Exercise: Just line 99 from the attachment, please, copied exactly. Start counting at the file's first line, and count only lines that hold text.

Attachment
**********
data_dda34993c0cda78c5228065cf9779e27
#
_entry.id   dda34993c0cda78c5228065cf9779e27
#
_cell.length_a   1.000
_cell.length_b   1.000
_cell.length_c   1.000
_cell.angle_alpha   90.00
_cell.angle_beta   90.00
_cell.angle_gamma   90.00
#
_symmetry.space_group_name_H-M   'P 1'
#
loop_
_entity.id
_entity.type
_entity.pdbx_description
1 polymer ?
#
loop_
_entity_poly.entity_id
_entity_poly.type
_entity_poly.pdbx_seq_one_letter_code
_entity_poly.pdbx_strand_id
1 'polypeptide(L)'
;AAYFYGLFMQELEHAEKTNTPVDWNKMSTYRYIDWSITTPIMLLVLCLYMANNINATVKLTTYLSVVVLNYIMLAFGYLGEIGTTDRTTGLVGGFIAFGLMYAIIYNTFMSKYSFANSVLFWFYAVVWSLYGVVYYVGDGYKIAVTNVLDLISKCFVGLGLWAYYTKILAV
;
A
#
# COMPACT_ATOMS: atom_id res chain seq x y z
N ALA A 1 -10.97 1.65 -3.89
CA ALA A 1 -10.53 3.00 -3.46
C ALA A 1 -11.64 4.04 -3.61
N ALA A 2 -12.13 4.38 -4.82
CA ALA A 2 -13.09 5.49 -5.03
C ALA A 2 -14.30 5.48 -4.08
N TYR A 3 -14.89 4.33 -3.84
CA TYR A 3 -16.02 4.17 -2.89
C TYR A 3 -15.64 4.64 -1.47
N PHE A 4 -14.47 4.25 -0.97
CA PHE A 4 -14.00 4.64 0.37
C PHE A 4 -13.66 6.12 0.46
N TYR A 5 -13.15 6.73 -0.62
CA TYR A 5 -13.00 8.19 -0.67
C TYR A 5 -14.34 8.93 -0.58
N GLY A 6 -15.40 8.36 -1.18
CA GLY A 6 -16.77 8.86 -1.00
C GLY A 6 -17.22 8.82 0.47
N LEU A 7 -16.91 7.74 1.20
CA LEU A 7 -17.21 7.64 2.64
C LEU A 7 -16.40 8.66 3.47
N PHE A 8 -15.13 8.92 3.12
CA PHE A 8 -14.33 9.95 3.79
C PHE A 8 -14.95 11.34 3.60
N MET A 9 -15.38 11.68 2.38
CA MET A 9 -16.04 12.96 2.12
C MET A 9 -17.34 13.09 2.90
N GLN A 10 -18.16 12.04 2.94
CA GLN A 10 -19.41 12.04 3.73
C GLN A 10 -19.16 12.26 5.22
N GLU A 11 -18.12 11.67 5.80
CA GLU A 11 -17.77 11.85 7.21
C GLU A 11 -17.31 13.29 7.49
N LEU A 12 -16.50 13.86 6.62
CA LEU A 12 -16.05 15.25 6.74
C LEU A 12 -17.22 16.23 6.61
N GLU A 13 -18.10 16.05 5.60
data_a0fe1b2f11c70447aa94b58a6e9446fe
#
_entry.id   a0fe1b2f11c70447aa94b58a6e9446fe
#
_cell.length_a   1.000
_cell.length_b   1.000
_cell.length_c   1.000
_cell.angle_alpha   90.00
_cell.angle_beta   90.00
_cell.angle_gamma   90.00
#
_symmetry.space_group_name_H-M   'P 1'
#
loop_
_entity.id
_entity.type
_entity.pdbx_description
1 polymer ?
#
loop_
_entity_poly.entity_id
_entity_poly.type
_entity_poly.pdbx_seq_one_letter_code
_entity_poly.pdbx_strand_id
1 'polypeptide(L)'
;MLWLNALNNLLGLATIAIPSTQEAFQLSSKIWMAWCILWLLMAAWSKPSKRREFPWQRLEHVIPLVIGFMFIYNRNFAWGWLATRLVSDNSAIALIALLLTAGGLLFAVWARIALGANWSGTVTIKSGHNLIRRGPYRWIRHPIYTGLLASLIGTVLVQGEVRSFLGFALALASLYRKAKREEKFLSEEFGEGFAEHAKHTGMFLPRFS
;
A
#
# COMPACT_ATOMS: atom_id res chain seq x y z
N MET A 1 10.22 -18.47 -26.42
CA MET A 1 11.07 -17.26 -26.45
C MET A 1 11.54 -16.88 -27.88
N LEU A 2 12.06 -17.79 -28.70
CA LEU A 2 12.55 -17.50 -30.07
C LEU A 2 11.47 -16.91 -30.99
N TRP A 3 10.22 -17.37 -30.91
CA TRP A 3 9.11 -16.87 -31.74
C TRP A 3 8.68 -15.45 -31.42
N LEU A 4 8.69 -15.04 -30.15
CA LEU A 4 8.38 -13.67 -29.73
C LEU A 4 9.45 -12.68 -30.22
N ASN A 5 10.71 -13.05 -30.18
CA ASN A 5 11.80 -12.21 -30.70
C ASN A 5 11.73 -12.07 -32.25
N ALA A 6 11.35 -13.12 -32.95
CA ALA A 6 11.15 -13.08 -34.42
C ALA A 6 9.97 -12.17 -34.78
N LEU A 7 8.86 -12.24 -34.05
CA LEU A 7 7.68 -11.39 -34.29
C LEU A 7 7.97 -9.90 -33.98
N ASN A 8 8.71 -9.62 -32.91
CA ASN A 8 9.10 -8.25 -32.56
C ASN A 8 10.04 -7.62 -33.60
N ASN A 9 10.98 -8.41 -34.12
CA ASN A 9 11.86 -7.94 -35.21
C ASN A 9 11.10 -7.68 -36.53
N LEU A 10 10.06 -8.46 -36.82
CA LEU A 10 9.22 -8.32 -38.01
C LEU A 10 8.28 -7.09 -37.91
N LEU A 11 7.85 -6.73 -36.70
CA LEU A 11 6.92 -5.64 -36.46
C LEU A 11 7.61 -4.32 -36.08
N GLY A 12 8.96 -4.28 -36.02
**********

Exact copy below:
CA MET A 1 11.07 -17.26 -26.45